The Muslim pilgrimage, or hajj, commemorates the trials of the Prophet Abraham and his family. According to the Traditions of the Prophet Mohammed, Muslims must make the pilgrimage at the earliest opportunity in their lives because those who delay might be unable to go later, dying as sinners. Safoorah Khan, a teacher in Berkeley, Ill., takes her religion seriously.

Once Khan could afford the pilgrimage, she told the Berkeley Board of Education in mid-2008 that it was a religious requirement to make the pilgrimage as early in life as possible. The hajj fell in mid-December of 2008. Khan explained she wanted 15 school days off (19 days counting weekends), but that she’d return sooner if necessary.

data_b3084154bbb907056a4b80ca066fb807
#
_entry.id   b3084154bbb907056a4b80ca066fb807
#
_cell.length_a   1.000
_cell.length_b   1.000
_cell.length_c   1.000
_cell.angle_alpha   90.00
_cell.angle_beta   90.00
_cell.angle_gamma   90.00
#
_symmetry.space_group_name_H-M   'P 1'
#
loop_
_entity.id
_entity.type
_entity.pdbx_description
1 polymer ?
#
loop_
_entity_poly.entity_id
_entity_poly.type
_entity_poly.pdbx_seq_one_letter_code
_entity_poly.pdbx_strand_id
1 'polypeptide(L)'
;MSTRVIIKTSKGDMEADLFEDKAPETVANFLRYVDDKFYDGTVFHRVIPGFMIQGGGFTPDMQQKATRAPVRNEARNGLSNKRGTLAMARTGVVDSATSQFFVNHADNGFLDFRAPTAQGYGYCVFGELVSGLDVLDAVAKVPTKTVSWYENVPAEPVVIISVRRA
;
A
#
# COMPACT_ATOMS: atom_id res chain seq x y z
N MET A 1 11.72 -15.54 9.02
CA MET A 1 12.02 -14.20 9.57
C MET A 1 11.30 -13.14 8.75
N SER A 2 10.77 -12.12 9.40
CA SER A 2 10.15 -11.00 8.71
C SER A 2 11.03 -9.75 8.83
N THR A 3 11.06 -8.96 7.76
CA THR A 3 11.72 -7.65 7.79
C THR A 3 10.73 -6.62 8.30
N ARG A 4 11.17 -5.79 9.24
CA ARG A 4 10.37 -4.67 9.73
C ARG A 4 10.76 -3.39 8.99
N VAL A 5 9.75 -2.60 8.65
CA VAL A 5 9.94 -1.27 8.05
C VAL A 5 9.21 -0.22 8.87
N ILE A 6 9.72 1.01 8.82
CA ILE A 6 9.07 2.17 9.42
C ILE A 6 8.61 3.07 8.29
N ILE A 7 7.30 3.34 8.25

In response, the board didn’t ask Khan why her religion required her to go that December. The board didn’t ask Khan how soon she could be back. The board didn’t say Khan’s absence would harm her students. The board just said such leave was not authorized by the collective bargaining agreement. End of discussion.

Read it all.

Posted in * Culture-Watch, * Religion News & Commentary, Education, Islam, Law & Legal Issues, Other Faiths, Religion & Culture